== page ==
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From Middle French déplorer, from Old French deplorer, from Latin dēplōrāre (to lament over, bewail), from dē- + plōrāre (to wail, weep aloud); origin uncertain.



deplore (third-person singular simple present deplores, present participle deploring, simple past and past participle deplored)

  1. (transitive) To bewail; to weep bitterly over; to feel sorrow for.
    I deplore my neighbour for having lost his job.
    The UNHCR deplores the recent events in Sudan.
    I deplore not having listened to your advice.
  2. (transitive) To condemn; to express strong disapproval of.
    I deplore how you treated him at the party.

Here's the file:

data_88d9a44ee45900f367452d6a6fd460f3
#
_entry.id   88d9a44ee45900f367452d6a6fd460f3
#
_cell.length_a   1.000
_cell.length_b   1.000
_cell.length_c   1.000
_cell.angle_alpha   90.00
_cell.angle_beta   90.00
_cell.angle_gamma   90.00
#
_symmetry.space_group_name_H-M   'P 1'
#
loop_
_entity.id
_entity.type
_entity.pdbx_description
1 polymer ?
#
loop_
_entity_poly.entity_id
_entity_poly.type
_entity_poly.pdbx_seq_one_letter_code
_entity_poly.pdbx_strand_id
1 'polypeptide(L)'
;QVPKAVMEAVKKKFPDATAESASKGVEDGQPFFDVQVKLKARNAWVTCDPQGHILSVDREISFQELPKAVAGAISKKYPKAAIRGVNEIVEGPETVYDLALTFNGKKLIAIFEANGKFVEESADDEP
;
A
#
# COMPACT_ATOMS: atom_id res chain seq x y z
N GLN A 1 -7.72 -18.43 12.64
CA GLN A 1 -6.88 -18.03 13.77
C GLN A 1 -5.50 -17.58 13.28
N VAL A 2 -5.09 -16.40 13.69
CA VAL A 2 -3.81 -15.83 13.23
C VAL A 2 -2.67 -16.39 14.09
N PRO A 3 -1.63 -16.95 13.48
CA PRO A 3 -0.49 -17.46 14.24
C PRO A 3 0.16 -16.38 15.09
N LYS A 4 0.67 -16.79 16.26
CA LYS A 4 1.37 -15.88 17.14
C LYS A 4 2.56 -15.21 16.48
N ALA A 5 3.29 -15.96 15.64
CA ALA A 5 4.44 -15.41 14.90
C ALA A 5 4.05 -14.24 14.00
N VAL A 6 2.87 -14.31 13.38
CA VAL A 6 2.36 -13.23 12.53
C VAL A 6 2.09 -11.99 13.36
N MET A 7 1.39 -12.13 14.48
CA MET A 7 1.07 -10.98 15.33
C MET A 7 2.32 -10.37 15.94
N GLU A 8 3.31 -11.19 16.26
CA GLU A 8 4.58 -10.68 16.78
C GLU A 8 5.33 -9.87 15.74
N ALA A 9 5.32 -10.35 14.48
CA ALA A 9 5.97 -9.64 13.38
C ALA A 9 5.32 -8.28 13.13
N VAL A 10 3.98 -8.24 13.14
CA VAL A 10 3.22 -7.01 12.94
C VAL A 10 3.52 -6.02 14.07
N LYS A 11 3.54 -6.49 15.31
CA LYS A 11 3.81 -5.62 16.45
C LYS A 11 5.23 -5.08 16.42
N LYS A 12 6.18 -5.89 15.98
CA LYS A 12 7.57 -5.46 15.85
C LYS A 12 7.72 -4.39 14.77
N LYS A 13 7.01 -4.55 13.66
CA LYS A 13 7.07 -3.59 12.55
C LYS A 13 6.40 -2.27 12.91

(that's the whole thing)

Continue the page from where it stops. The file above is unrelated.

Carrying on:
Many people deplore the actions of a corrupt government.
  3. (obsolete) To regard as hopeless; to give up.
    • Francis Bacon, Advancement of Learning.
      The physicians do make a kind of scruple and religion to
      stay with the patient after the disease is deplored; whereas, in
      my judgement, they ought both to inquire the skill, and to
      give the attendances, for the facilitating and assuaging of the
      pains and agonies of death.


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  1. Formal second-person singular (usted) imperative form of deplorar.
  2. First-person singular (yo) present subjunctive form of deplorar.
  3. Formal second-person singular (usted) present subjunctive form of deplorar.
  4. Third-person singular (él, ella, also used with usted?) present subjunctive form of deplorar.